Watch respiratory illnesses closely

October 3, 2014 Latest Print Print
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Enterovirus D68 has been confirmed to be circulating and causing respiratory illness in Okla-homa, according to a press release from the Oklahoma State Department of Health.

The CDC reported that from mid-August to Sept. 30, 472 people in 41 states and the District of Columbia were confirmed to have a respiratory illness caused by EV-D68, including Oklahoma, where ­­­­­­­­­­­­­­­­­­­­­­seven of 24 specimens submitted from state hospitals and laboratories tested positive for the virus.

Enteroviruses are a common cause of respiratory illness but EV-D68 is relatively rare to the U.S.

Samples collected from four patients who recently died have tested positive for enterovirus D68, according to the Centers for Disease Control on Oct. 1.

 

“EV-D68 infection looks very similar to the common cold with most persons showing symptoms of cough, runny nose, body aches, and possibly a fever.

“However, in some children the illness can rapidly progress to something more serious where the child has wheezing, difficulty breathing, and difficulty getting enough oxygen into their lungs.”

State Epidemiologist Dr. Kristy Bradley said children with asthma and children younger than 5-years-old seem to be at the greatest risk.

She said if children develop wheezing or symptoms of asthma, medical care should be sought right away.

“If a child is seen having such difficulty in breathing that a bluish tint starts to show up on their skin or their lips … dial 911,” she said. Bradley said for those with no prior immunity to enterovirus D68, it can be very contagious.

“The virus is thought to spread through droplets and discharges from the nose and the throat, and may also be spread through an infected person’s stool.”

Bradley said this strain of virus is particularly resistant to some commonly used alcohol-based antibacterial cleansers.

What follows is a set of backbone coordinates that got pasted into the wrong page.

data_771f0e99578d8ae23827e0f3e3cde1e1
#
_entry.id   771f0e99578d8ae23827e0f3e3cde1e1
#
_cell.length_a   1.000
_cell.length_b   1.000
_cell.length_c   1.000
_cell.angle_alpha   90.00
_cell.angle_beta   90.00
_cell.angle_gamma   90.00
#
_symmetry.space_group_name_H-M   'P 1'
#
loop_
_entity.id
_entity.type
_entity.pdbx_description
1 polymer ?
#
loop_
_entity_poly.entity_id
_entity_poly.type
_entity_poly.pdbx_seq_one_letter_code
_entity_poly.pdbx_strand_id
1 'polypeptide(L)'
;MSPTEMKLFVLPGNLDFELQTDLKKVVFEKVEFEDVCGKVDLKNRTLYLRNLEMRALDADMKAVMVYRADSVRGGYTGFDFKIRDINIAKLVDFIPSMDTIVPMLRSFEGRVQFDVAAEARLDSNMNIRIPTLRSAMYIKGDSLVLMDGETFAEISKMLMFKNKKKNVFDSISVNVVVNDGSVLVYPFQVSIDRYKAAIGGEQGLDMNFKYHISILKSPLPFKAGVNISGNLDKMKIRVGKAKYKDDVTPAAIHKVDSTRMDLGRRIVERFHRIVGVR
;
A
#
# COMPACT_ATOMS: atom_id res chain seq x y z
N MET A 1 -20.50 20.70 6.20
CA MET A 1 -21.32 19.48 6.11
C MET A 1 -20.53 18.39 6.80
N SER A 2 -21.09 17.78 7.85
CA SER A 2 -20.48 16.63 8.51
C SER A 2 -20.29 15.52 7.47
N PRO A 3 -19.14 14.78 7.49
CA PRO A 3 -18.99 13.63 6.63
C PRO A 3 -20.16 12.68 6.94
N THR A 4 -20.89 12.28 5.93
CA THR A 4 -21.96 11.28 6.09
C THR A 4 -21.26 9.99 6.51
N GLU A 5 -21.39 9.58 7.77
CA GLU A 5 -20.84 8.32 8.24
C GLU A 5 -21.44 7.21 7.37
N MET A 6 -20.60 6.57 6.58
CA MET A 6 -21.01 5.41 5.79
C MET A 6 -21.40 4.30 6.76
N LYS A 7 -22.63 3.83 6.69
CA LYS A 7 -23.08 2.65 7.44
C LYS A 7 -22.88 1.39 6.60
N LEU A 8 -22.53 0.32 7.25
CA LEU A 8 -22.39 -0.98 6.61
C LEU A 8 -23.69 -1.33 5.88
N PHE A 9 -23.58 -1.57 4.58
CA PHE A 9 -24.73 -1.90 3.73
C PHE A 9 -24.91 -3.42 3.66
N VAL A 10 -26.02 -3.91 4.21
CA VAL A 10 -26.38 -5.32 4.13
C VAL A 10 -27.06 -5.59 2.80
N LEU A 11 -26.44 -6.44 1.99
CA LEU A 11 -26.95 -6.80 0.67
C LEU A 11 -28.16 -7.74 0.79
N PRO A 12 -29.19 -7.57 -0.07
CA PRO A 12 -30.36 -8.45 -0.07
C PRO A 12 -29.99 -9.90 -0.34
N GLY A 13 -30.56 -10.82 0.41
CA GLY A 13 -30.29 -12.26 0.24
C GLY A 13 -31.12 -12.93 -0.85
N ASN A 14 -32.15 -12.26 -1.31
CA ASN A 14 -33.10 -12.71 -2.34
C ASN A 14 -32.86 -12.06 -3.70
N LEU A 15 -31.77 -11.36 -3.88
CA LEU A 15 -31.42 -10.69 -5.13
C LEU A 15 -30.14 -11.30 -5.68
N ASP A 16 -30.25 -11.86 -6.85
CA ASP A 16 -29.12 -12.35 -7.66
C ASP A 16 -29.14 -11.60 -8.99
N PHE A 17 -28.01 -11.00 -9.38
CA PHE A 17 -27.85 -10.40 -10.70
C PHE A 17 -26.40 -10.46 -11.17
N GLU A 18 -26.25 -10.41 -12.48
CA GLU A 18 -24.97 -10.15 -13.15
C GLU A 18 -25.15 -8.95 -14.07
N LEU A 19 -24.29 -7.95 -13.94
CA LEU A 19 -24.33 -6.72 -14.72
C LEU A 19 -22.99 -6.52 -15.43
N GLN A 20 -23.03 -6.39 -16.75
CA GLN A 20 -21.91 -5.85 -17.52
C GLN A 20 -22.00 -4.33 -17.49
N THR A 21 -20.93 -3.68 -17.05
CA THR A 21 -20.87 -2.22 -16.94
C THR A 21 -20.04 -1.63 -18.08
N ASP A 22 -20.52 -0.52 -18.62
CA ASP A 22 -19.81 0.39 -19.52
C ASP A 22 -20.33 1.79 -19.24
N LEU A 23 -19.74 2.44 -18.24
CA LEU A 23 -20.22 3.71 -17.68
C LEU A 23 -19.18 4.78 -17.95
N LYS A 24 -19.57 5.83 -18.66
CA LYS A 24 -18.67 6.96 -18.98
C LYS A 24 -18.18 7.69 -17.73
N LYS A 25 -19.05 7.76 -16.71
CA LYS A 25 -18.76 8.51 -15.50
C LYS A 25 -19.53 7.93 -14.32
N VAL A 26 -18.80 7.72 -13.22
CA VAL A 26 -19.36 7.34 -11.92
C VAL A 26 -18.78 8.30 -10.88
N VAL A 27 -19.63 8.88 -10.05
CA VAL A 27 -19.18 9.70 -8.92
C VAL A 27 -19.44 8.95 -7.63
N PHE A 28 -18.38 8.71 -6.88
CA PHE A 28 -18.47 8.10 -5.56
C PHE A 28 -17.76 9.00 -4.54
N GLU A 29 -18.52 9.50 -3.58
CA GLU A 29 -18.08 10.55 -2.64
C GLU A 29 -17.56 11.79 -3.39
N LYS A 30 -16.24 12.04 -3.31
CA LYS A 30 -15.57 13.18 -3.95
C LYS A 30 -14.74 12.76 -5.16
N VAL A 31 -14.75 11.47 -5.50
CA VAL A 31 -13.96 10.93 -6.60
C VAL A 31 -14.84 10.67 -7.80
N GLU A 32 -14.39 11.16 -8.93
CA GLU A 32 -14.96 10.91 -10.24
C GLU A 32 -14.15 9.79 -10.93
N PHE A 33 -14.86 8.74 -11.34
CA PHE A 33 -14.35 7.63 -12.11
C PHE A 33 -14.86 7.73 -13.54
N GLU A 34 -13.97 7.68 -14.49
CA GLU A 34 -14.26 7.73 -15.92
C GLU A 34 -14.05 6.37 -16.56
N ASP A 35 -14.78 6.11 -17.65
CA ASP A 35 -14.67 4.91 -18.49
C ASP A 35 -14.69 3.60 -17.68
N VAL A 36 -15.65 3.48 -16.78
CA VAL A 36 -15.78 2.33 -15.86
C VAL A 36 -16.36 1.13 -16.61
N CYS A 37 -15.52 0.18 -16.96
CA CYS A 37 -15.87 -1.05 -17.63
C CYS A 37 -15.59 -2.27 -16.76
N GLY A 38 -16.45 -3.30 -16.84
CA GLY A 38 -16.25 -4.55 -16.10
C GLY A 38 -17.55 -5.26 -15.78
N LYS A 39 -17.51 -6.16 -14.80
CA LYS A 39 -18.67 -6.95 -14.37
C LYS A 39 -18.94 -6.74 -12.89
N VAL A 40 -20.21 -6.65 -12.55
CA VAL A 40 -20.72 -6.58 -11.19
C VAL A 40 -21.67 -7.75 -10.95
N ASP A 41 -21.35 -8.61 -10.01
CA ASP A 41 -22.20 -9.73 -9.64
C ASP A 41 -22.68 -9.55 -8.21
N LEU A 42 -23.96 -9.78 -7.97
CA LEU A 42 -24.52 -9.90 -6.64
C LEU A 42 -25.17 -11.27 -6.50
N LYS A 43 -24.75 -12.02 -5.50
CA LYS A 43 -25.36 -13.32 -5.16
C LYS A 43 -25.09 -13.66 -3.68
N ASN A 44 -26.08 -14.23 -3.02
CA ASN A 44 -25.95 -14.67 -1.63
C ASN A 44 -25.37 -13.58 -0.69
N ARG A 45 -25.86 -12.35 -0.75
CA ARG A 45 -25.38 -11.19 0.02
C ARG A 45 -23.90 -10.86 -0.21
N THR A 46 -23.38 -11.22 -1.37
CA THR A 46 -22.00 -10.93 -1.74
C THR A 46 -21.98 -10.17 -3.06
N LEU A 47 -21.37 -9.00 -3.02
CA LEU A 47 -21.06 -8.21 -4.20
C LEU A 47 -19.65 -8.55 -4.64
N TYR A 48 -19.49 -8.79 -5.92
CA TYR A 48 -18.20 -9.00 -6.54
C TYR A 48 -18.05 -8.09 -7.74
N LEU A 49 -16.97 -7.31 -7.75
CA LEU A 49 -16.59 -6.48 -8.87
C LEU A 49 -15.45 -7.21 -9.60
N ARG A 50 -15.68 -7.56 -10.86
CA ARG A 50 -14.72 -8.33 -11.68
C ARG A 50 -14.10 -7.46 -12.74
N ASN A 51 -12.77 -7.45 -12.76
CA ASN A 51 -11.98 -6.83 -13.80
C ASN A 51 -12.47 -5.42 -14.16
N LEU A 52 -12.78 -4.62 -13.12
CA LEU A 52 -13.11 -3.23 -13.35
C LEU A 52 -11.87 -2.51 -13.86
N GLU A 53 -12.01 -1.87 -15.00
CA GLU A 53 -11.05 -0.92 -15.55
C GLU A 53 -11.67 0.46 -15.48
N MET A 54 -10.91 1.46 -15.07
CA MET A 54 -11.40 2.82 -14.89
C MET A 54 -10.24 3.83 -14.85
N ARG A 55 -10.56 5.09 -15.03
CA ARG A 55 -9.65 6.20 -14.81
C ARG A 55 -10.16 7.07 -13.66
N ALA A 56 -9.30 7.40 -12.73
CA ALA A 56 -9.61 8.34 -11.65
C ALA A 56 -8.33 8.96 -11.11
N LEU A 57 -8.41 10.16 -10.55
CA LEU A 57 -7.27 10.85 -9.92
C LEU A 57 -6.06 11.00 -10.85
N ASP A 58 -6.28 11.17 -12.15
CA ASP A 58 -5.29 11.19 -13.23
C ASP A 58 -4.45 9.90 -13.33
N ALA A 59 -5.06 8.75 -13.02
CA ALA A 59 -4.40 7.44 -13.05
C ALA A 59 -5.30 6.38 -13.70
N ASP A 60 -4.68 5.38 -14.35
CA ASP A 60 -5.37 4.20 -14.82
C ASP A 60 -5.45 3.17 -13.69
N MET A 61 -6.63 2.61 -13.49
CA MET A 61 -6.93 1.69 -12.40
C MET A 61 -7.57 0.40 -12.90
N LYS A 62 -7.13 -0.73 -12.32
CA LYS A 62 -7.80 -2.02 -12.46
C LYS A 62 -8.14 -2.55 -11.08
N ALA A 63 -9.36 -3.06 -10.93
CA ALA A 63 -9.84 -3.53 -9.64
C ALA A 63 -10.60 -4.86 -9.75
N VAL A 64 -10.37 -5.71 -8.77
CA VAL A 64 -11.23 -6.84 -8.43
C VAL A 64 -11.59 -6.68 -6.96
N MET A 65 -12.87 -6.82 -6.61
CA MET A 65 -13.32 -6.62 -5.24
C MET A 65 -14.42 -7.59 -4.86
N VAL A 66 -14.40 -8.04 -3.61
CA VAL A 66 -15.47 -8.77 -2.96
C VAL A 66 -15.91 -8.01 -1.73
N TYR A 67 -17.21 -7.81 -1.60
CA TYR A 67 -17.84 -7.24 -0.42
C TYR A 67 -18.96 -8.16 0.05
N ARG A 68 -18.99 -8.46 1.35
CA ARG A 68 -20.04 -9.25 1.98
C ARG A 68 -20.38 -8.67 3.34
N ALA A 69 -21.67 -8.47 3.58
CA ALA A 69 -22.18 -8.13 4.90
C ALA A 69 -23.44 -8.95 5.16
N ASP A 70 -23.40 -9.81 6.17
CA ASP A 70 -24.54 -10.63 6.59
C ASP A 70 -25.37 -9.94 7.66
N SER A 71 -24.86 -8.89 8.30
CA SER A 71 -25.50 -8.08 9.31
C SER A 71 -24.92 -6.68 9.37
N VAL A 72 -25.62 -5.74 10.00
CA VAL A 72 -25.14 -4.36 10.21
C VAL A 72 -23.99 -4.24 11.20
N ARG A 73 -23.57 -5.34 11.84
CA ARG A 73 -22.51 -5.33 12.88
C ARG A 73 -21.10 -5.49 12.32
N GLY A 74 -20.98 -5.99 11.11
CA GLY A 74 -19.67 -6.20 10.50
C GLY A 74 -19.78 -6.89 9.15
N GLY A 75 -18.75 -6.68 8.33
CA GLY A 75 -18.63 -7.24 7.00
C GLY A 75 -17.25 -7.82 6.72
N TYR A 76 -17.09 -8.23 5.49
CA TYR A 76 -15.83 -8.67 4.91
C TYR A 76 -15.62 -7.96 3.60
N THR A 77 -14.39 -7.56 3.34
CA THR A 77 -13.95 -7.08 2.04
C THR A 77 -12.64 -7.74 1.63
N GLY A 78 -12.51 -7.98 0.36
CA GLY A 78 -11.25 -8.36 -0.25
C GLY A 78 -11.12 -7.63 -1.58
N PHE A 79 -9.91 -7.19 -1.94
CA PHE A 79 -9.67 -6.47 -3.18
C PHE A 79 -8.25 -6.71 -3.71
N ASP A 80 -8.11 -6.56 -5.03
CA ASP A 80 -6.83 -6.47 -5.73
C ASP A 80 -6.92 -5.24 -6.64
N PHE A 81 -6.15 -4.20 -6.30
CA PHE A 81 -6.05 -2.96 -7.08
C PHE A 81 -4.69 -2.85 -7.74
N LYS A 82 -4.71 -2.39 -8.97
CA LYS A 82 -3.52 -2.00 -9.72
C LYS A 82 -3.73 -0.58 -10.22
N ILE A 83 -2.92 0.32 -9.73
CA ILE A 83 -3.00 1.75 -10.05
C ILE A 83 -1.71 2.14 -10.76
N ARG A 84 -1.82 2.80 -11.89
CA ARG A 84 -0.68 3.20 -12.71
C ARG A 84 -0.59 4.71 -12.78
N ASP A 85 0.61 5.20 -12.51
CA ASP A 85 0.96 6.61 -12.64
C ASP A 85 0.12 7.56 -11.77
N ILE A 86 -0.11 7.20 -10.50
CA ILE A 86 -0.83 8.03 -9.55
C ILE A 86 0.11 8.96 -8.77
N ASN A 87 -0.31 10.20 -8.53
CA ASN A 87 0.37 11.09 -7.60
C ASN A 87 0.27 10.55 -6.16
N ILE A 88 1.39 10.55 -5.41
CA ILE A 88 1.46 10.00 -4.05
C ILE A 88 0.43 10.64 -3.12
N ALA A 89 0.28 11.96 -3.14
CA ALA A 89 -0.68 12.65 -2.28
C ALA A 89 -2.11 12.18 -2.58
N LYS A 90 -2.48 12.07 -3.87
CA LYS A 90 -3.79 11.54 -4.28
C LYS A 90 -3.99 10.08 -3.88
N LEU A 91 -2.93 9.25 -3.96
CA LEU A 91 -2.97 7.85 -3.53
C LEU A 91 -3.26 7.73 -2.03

She said the best way to combat the spread of viruses is through simple hand washing.

Mary McCoy, Child Devel-opment Center and Lab School director, said great care is being taken to keep OCCC’s littlest students healthy.

“We’re washing our hands and we’re washing the little hands,” she said.

McCoy said the center makes every effort to surpass standards for the health and safety of children in their care.

Per their accreditation requirements, she said, shoes are not allowed to be worn inside rooms where infants and toddlers are cared for.

McCoy said this policy has now been expanded to cover any room where children are cared for.

Bradley said while children are most prone to complications from EV-D68, adults should take precautions to prevent spreading illness as well.

“If you have a fever and you have sudden onset of cough, and you feel that it’s due to an infection and not allergies then it is wise to stay home … until at least 24 hours have passed since the fever’s subsided,” she said.

 

    There are no specific treatments or vaccines to prevent EV-D68 infections but the CDC recommends these steps to protect oneself against respiratory illness;

  • Wash hands often with soap and water for 20 seconds.
  • Avoid touching the eyes, nose and mouth with unwashed hands.
  • Avoid close contact and sharing cups or eating utensils with people who are sick.
  • Disinfect frequently touched surfaces such as toys, doorknobs and light switches.
  • Stay home when sick.

 

For more information, visit www.cdc.gov/non-polio-enterovirus/outbreaks/EV-D68-states

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